Add a little humanity to your commercialism: Project Gregory outfits grid-connected billboards with everything a person might need to survive.
The goal of the Bibliotheca project is to print a Bible that you’ll want to read cover to cover.
Secret, the popular anonymous-sharing app, raised $25 million. Here’s how it went from poorly designed messaging app to red-hot startup.
The LEED Dynamic Plaque displays real-time measurements of how a building is using its resources.
On Tuesday, a bonsai tree boldly went where no bonsai tree has gone before.
Azuma Makoto, a 38-year-old artist based in Tokyo, launched two botanical arrangements into orbit: “Shiki 1,” a Japanese white pine bonsai tree suspended from a metal frame, and an untitled arrangement of orchids, lilies, hydrangeas, and irises.
Who remembered that we’d gotten it wrong so many times?
Once the U.S. planted a flag on the moon, it was easy to forget the trials and tribulations of the space race. But did you know that the United States and Soviet Union combined for eight failed missions to the moon within a single year? Eventually, the U.S. got the Pioneer 4 (their fifth attempt) to do a successful flyby in 1959. The Soviet Union followed a few months later by topping us big time—they actually landed with their Luna 2, a probe that looks straight out of 1960s sci-fi television. It’s a story that you can follow in this pair of infographics created by Margot Trudell as part of her OCAD graduate thesis.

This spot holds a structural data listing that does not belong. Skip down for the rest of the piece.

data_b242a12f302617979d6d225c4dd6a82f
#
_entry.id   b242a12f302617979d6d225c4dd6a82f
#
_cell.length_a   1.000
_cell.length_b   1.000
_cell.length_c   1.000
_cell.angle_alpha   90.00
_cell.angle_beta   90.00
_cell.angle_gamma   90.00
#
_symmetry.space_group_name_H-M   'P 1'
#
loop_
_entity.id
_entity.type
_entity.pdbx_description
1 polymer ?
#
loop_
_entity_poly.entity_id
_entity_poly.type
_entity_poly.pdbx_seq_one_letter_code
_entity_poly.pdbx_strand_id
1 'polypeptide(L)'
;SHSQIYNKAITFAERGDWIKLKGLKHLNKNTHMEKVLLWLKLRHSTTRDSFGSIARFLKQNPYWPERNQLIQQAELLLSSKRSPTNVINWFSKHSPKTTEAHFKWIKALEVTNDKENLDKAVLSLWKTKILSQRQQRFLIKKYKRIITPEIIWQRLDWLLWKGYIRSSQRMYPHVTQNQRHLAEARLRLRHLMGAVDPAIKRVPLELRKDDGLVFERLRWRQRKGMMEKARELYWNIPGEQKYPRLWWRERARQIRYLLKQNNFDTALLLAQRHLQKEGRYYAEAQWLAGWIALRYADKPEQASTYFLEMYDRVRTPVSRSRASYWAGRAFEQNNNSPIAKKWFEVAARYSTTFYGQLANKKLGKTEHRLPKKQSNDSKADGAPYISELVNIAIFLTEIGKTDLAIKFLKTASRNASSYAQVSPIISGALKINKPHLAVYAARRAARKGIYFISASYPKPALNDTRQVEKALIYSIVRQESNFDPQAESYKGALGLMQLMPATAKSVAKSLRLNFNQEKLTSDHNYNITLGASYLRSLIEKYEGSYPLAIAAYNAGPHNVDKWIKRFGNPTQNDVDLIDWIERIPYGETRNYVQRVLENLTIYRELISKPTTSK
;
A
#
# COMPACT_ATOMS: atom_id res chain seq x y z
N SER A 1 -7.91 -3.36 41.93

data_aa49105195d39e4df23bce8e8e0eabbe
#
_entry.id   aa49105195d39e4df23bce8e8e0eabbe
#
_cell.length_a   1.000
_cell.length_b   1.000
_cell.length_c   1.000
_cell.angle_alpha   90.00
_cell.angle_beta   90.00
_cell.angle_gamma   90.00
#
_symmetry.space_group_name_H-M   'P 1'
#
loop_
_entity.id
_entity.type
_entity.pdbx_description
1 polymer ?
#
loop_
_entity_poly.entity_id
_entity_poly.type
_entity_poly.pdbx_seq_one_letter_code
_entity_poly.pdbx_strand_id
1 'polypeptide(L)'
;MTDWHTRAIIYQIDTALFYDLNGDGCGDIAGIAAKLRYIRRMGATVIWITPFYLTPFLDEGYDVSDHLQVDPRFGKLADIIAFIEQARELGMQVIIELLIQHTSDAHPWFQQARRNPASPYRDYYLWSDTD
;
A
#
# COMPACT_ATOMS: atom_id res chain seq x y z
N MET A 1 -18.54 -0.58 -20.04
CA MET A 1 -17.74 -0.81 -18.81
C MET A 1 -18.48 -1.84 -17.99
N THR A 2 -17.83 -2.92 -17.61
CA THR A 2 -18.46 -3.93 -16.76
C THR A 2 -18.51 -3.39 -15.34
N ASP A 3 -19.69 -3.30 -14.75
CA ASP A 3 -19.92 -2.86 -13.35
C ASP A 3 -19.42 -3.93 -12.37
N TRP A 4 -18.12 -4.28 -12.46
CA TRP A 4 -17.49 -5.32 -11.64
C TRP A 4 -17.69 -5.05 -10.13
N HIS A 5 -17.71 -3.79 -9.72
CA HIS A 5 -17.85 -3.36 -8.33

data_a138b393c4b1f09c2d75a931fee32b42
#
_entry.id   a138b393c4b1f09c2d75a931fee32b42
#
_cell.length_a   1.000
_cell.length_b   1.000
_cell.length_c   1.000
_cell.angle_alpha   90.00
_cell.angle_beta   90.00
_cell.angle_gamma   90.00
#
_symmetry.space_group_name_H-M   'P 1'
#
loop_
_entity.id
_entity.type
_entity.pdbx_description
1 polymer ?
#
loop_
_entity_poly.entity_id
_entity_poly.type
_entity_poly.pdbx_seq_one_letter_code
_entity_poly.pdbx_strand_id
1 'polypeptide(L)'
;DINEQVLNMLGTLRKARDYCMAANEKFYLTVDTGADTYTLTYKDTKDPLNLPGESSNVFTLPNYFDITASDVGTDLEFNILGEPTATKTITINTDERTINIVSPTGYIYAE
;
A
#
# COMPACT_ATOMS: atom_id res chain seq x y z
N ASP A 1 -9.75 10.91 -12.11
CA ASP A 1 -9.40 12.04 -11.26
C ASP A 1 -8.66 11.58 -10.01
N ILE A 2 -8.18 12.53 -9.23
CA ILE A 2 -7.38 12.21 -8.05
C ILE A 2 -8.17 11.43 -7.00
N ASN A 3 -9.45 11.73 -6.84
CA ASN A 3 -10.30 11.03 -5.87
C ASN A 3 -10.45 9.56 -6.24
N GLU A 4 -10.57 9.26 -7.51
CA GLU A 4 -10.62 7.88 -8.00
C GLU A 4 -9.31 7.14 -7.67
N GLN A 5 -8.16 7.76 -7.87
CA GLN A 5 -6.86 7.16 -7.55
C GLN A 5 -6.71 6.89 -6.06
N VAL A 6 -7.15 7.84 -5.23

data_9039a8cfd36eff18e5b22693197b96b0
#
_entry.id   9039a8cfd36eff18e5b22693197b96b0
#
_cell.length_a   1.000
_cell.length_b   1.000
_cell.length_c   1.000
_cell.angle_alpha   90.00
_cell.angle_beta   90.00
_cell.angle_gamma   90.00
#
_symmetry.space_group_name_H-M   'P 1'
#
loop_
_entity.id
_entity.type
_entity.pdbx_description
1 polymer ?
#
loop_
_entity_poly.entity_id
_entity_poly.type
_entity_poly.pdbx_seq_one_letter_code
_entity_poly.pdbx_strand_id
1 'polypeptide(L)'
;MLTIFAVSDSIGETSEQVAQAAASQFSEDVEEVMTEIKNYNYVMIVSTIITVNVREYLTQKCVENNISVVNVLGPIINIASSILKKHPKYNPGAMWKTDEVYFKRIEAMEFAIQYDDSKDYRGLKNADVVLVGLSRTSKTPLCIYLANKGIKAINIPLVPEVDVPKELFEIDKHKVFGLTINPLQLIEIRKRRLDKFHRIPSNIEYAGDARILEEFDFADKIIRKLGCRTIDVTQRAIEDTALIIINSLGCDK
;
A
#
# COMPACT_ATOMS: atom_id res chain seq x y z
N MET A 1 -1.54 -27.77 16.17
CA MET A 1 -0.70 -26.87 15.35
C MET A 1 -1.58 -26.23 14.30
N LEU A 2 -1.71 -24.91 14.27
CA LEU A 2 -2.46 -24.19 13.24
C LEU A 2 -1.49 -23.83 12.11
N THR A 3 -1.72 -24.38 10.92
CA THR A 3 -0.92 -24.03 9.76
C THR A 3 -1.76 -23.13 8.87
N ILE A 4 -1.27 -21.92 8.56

There are a ton of new features in iOS 8, but here are some gems you might have missed.
It’s tempting to think of iOS 8 as a more polished version of iOS 7; when you first install the update, there’s no visual cue that anything is different. But iOS 8 packs a long list of new features, some of which we’re still digging up weeks later. But what else is really new and worthwhile here? After thoroughly testing out the new OS, there were four such features that really stuck out.
Tooshlights uses light sensors to signal when bathroom stalls are free.
One of the worst things about public bathroom stalls is how hard it is to tell when someone’s in them. A lot of people end up resorting to that totally not-at-all awkward practice of peeking under the door, looking for feet.
A company calling itself Tooshlights is promising a way to end this indignity—and make that line of desperate people move more quickly, too. Its simple LED light sensors turn green when a stall is free and red when it’s occupied.
Names that tune in 3 notes
No, it’s not a contestant from the classic TV game show. It’s an IBM computer that uses algorithmic computation to identify a song’s musical period—Baroque, Classical or Romantic— in only three notes. And when applied to speech patterns, the same technology can be used as an early warning system for Parkinson’s disease and certain kinds of psychiatric disorders. Read on →
Like a lot of cities that want to encourage more people to bike, the town of Drammer, Norway, had a parking problem: There just weren’t enough bike racks to go around. So the city built a “bike hotel.”
Founded and curated by Amsterdam-based writer Bas Van de Poel, the Computer Virus Catalog collects the weirdest viruses from the annals of computer history, and visualizes them as art. By pairing a computer virus with a graphic designer, Van de Poel’s project is a wonderful tribute to the history of chaos, computers and code.